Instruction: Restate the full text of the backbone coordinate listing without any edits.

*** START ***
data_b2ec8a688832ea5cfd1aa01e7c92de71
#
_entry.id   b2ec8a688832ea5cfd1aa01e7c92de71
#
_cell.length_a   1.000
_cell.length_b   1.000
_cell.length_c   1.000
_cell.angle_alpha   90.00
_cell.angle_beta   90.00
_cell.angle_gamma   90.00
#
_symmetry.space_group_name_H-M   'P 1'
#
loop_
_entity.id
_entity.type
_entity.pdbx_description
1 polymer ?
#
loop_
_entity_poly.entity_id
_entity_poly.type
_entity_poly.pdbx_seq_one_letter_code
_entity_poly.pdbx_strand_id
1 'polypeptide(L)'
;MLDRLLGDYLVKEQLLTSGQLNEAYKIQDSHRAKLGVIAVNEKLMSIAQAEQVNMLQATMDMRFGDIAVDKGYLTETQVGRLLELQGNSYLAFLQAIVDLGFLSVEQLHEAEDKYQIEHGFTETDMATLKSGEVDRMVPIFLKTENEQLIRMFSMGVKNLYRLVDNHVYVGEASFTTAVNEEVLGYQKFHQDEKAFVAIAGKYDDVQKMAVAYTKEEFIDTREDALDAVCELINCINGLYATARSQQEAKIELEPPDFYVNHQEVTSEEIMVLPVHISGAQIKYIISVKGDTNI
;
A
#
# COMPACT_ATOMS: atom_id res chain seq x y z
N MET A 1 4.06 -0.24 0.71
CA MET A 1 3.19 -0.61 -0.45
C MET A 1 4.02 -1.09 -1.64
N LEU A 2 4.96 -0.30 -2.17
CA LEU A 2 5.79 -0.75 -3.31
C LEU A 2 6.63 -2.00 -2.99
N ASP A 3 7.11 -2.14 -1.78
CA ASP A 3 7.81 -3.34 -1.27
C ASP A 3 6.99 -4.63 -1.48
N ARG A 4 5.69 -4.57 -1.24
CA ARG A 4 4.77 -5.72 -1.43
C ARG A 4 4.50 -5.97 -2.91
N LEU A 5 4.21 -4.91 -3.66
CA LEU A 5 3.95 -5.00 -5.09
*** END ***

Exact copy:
data_b2ec8a688832ea5cfd1aa01e7c92de71
#
_entry.id   b2ec8a688832ea5cfd1aa01e7c92de71
#
_cell.length_a   1.000
_cell.length_b   1.000
_cell.length_c   1.000
_cell.angle_alpha   90.00
_cell.angle_beta   90.00
_cell.angle_gamma   90.00
#
_symmetry.space_group_name_H-M   'P 1'
#
loop_
_entity.id
_entity.type
_entity.pdbx_description
1 polymer ?
#
loop_
_entity_poly.entity_id
_entity_poly.type
_entity_poly.pdbx_seq_one_letter_code
_entity_poly.pdbx_strand_id
1 'polypeptide(L)'
;MLDRLLGDYLVKEQLLTSGQLNEAYKIQDSHRAKLGVIAVNEKLMSIAQAEQVNMLQATMDMRFGDIAVDKGYLTETQVGRLLELQGNSYLAFLQAIVDLGFLSVEQLHEAEDKYQIEHGFTETDMATLKSGEVDRMVPIFLKTENEQLIRMFSMGVKNLYRLVDNHVYVGEASFTTAVNEEVLGYQKFHQDEKAFVAIAGKYDDVQKMAVAYTKEEFIDTREDALDAVCELINCINGLYATARSQQEAKIELEPPDFYVNHQEVTSEEIMVLPVHISGAQIKYIISVKGDTNI
;
A
#
# COMPACT_ATOMS: atom_id res chain seq x y z
N MET A 1 4.06 -0.24 0.71
CA MET A 1 3.19 -0.61 -0.45
C MET A 1 4.02 -1.09 -1.64
N LEU A 2 4.96 -0.30 -2.17
CA LEU A 2 5.79 -0.75 -3.31
C LEU A 2 6.63 -2.00 -2.99
N ASP A 3 7.11 -2.14 -1.78
CA ASP A 3 7.81 -3.34 -1.27
C ASP A 3 6.99 -4.63 -1.48
N ARG A 4 5.69 -4.57 -1.24
CA ARG A 4 4.77 -5.72 -1.43
C ARG A 4 4.50 -5.97 -2.91
N LEU A 5 4.21 -4.91 -3.66
CA LEU A 5 3.95 -5.00 -5.09